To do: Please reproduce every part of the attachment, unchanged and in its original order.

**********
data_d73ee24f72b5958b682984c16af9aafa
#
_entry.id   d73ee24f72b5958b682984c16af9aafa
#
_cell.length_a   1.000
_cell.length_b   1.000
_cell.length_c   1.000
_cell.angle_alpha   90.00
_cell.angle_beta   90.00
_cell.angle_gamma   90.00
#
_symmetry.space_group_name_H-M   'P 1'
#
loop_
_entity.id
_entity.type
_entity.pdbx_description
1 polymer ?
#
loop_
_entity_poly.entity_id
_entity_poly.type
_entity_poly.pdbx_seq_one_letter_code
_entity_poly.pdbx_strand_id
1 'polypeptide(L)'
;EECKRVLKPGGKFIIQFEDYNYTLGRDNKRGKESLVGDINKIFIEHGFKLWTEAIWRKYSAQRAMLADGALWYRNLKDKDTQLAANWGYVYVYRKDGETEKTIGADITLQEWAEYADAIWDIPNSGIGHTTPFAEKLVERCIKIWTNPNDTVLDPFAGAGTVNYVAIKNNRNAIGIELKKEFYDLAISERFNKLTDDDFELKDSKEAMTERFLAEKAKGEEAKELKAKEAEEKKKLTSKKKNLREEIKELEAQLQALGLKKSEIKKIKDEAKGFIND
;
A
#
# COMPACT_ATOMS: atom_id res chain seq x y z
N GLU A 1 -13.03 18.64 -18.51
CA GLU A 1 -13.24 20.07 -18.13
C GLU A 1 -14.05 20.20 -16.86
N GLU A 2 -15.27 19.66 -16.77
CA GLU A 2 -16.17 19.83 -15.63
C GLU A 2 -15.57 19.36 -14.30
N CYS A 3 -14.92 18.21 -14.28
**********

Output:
data_d73ee24f72b5958b682984c16af9aafa
#
_entry.id   d73ee24f72b5958b682984c16af9aafa
#
_cell.length_a   1.000
_cell.length_b   1.000
_cell.length_c   1.000
_cell.angle_alpha   90.00
_cell.angle_beta   90.00
_cell.angle_gamma   90.00
#
_symmetry.space_group_name_H-M   'P 1'
#
loop_
_entity.id
_entity.type
_entity.pdbx_description
1 polymer ?
#
loop_
_entity_poly.entity_id
_entity_poly.type
_entity_poly.pdbx_seq_one_letter_code
_entity_poly.pdbx_strand_id
1 'polypeptide(L)'
;EECKRVLKPGGKFIIQFEDYNYTLGRDNKRGKESLVGDINKIFIEHGFKLWTEAIWRKYSAQRAMLADGALWYRNLKDKDTQLAANWGYVYVYRKDGETEKTIGADITLQEWAEYADAIWDIPNSGIGHTTPFAEKLVERCIKIWTNPNDTVLDPFAGAGTVNYVAIKNNRNAIGIELKKEFYDLAISERFNKLTDDDFELKDSKEAMTERFLAEKAKGEEAKELKAKEAEEKKKLTSKKKNLREEIKELEAQLQALGLKKSEIKKIKDEAKGFIND
;
A
#
# COMPACT_ATOMS: atom_id res chain seq x y z
N GLU A 1 -13.03 18.64 -18.51
CA GLU A 1 -13.24 20.07 -18.13
C GLU A 1 -14.05 20.20 -16.86
N GLU A 2 -15.27 19.66 -16.77
CA GLU A 2 -16.17 19.83 -15.63
C GLU A 2 -15.57 19.36 -14.30
N CYS A 3 -14.92 18.21 -14.28